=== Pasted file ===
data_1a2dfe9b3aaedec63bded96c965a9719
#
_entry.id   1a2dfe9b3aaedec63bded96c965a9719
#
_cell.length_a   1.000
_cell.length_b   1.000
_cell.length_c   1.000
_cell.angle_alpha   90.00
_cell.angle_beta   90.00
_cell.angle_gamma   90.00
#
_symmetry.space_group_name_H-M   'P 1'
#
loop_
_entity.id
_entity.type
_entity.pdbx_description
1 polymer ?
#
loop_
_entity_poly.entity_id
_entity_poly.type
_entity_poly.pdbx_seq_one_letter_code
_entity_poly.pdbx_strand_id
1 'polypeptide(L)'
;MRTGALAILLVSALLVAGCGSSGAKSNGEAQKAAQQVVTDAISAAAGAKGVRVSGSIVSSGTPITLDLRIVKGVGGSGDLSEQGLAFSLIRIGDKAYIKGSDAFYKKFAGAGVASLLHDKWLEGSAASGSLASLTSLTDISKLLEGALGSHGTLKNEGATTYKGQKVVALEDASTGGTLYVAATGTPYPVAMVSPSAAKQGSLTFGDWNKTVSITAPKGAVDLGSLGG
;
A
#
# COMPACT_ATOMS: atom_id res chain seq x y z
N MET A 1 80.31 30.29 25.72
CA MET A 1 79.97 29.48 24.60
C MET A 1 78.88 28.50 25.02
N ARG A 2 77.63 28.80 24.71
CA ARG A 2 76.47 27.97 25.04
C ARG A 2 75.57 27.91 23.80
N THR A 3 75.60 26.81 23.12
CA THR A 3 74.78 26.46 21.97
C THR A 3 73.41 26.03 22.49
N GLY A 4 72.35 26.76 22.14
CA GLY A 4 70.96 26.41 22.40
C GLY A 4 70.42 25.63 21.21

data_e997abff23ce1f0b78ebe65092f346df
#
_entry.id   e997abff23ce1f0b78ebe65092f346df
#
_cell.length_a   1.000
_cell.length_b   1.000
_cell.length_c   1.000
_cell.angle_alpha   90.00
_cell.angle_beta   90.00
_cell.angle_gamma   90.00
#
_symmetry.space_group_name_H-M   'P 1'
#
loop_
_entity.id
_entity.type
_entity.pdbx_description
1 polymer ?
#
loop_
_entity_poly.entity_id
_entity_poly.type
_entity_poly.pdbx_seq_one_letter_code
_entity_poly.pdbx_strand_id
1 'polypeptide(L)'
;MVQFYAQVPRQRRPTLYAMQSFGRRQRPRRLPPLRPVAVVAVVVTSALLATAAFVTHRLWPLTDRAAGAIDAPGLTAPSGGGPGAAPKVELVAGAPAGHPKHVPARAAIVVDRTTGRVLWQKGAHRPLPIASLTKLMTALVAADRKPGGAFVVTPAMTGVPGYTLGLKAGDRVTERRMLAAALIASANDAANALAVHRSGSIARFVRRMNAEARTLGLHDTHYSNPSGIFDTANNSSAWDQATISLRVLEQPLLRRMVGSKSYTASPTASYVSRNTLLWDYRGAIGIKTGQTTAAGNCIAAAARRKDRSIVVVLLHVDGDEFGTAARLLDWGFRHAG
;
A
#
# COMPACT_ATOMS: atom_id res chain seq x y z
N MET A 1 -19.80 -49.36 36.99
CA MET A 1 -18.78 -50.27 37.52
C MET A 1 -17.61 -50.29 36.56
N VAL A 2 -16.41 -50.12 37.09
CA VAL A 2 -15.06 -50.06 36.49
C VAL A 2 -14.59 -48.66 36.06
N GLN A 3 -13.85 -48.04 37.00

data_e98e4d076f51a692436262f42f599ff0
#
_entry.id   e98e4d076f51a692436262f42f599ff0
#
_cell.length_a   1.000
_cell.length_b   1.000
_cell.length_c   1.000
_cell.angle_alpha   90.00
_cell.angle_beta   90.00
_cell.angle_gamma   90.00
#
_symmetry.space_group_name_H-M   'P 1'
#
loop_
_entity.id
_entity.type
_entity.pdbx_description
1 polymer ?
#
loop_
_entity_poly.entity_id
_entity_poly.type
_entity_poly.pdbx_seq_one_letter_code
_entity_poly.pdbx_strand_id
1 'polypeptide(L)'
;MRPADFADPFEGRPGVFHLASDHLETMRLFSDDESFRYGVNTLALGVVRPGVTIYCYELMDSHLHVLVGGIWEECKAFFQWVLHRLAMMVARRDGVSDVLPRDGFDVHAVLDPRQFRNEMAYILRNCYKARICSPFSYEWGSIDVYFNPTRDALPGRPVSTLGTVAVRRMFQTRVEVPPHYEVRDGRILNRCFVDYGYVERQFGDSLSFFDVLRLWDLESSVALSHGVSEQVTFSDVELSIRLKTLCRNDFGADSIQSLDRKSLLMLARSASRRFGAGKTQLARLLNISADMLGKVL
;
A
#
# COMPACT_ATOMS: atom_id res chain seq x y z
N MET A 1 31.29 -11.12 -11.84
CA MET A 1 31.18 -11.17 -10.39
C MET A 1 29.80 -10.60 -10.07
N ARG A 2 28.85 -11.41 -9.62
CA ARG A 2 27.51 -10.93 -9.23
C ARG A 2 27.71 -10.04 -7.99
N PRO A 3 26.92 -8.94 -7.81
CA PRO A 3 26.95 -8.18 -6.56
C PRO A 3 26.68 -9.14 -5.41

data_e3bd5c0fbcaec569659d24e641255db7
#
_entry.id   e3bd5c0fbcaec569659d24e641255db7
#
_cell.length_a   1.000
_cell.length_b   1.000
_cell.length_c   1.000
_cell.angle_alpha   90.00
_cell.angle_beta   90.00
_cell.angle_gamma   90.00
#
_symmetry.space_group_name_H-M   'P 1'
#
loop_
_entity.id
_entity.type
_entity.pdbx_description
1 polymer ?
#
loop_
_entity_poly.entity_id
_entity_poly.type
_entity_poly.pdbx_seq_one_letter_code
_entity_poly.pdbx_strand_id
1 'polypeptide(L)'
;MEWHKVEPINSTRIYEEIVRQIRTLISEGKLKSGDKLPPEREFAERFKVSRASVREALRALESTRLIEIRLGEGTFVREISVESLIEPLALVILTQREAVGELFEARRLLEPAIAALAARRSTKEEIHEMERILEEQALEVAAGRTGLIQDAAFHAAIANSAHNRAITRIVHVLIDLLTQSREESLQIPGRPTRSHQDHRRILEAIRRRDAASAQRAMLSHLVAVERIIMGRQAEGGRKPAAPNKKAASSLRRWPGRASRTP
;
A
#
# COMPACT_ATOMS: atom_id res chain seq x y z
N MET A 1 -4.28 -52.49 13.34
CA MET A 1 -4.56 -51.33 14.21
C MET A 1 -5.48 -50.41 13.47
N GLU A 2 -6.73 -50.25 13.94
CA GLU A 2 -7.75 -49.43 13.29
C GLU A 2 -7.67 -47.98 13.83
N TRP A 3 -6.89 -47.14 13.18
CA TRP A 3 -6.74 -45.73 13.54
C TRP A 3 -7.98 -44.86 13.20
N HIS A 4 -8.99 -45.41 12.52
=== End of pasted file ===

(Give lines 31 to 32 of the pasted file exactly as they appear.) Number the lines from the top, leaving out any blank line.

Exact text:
N MET A 1 80.31 30.29 25.72
CA MET A 1 79.97 29.48 24.60